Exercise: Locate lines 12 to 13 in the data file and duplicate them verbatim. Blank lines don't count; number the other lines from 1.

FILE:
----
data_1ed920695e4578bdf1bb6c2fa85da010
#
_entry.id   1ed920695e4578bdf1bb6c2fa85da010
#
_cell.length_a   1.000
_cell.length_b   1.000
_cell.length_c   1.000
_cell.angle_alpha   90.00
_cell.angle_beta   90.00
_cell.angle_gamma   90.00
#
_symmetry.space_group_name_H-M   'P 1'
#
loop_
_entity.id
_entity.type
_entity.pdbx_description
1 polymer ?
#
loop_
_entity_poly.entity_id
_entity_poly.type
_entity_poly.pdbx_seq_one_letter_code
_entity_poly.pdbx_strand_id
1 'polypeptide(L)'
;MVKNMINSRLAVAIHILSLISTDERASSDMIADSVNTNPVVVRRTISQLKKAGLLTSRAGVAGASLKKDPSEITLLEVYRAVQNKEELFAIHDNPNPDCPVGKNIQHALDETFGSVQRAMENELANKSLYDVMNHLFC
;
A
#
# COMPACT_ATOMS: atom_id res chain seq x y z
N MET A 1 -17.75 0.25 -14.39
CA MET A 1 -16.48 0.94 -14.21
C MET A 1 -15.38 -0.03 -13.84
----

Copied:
_symmetry.space_group_name_H-M   'P 1'
#